Job lets her leave early for dialysis

Job lets her leave early for dialysis
Photo: The New Paper

She has been through at least a dozen operations, considers the hospital her second home and attends dialysis sessions thrice a week.

But Miss Nadia, 28, a petite and spunky woman, does not let her condition get her down.

She said: "I've been given so many second chances (in life), so I'm determined to carry on. And I've got my family behind me, they give me courage."

Attending dialysis sessions three times a week has made it hard for her to find a job that accommodates her schedule.

Not many employers were willing to hire her once they found out she had kidney failure and had to attend dialysis sessions on weekdays, she said.


But in March, she finally found employment as an administrative assistant under the National Kidney Foundation (NKF) Patient Employment Rehabilitation Programme. (See report, below.)

She was working as a waitress before that, but the job was too physically taxing and required her to stand for long hours.

"There were days where I could not even find time to use the bathroom and it was bad for my health.

"It was also impossible to attend dialysis sessions because of the hours," said Miss Nadia.

Under the programme, she works full-time five days a week and leaves early whenever she has to attend a dialysis session.

Besides kidney and bladder problems that have persisted since she was young, Miss Nadia also had a rough childhood.

She weighed 1.1kg at birth - half the usual weight of a newborn, and was abandoned by her mother at the hospital.

She also goes by just one name, which was given to her by a welfare worker at the hospital.

When she was five months old, she was taken in by her foster motherLedly Udayappan.

Madam Ledly, 81, a widow, already had nine children back then - seven of her own and two foster children.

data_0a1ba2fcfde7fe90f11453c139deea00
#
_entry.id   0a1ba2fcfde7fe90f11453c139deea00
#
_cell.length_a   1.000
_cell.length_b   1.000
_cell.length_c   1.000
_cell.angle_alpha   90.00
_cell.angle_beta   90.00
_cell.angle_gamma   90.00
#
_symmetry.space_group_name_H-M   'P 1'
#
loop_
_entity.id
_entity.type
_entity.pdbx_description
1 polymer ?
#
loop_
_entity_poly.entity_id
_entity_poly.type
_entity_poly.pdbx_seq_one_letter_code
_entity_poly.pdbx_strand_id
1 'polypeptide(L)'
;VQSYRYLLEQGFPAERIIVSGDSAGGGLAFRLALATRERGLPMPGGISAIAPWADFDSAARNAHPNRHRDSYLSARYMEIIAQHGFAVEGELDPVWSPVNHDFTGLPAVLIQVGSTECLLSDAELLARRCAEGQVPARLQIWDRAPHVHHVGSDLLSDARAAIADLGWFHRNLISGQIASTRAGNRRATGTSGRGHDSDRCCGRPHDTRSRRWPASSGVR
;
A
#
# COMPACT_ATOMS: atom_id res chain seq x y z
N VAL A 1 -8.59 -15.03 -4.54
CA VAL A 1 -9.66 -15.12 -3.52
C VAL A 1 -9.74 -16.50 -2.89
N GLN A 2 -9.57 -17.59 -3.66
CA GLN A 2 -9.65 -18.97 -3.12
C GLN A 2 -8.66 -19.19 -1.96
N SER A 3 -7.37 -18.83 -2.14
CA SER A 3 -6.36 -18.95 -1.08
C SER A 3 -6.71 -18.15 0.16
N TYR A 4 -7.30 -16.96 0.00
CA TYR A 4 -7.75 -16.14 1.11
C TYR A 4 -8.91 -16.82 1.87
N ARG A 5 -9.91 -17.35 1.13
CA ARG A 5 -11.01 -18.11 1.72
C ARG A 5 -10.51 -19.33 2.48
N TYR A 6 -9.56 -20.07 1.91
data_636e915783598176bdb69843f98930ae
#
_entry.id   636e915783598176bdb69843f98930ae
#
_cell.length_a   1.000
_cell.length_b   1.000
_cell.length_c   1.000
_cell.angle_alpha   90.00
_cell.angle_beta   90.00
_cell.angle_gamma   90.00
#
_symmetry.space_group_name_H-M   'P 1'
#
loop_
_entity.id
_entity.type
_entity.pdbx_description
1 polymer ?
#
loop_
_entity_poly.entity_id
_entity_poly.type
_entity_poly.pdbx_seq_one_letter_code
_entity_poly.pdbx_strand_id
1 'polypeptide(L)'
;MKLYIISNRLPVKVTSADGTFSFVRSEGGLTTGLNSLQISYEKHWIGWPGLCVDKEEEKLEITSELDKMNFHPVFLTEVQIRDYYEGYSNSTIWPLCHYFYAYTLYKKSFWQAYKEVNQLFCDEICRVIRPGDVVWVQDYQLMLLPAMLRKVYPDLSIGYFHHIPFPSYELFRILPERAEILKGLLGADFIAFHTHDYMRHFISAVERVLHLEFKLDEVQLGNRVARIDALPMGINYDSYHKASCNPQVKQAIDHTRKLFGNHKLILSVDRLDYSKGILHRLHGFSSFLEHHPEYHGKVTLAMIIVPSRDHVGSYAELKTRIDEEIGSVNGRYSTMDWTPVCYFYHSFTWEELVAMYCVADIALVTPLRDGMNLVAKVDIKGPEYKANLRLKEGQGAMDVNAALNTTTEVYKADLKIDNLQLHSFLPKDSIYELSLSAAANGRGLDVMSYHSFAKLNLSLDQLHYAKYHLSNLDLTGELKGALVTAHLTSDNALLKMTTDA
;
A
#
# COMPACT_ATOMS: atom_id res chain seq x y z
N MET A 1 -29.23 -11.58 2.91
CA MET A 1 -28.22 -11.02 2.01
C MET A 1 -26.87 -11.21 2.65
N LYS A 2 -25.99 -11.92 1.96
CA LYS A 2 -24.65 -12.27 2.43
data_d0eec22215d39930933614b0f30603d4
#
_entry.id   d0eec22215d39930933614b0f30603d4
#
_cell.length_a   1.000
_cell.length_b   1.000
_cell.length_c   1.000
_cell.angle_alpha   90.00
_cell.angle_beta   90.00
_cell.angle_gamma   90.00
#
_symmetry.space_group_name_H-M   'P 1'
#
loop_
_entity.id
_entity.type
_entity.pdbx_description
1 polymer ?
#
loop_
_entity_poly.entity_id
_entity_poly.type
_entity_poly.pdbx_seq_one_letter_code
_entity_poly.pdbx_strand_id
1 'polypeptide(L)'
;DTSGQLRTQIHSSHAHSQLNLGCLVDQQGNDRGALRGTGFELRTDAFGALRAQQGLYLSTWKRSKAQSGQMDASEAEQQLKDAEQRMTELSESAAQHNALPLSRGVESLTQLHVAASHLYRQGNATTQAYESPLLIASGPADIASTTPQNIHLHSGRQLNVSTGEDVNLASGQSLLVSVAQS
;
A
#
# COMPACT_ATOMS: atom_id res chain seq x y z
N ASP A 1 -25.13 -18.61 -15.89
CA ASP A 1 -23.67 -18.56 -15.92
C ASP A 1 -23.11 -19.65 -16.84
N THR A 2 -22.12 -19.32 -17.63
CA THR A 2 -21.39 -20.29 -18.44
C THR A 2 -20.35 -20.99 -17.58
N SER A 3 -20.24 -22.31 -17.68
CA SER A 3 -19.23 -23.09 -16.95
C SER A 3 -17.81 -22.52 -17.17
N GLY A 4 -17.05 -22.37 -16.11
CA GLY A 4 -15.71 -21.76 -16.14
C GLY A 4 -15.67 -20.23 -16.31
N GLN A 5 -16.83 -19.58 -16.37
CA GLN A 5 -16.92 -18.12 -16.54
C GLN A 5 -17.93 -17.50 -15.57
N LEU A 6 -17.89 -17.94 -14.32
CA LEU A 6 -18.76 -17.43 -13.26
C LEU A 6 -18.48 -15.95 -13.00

But she fell in love with the infant Nadia at first sight.

As Miss Nadia grew older, she started experiencing sharp pains in her kidneys, had problems with her bladder and suffered from obstructive nephropathy, a condition where urine flow is blocked, leading to renal dysfunction.

She went through multiple operations, including one where doctors cut out excess muscle in her kidneys and another where they removed part of her hip bone to replace bone loss in her upper gum.

Frequent hospital visits also hindered her studies, and the Institute of Technical Education graduate found it difficult to keep up with her school work.

Two years ago, Miss Nadia's health deteriorated when her kidneys failed and she had to start dialysis at NKF.

Her dialysis sessions are subsidised by the organisation.

Despite everything she has been through, Miss Nadia credits her foster mother, whom she affectionately calls grandma, as the one who has always supported her.

She said: "My grandma is the brave one. She's always telling me to be brave."

Despite all the challenges Miss Nadia faces, Madam Ledly has always been positive about it.


Said Madam Ledly: "I took her home, so despite all these issues, I will always fight for her.

"I always pray I can live longer so I can take care of Nadia."

While Miss Nadia does not share blood relations with Madam Ledly and her siblings, their family bond is unmistakable.

Two of her foster brothers even offered to donate their kidneys to her after hers failed, but were unable to do so as one brother's kidney was not a match and the other brother faced job restrictions.

Said Miss Nadia: "It was disappointing because I had my hopes up.

"But I was very touched to know that they were willing to donate their kidneys to me.

"That's what it means to be a family."


4th Singapore's global rank in kidney failure prevalence and incidence

2 out of 3 Kidney failures are caused by diabetes

4,000+ Patients supported by NKF, about 90 per cent of needy kidney patients here

31 Dialysis centres in Singapore.

Source: National Kidney Foundation

This article was first published on November 30, 2016.
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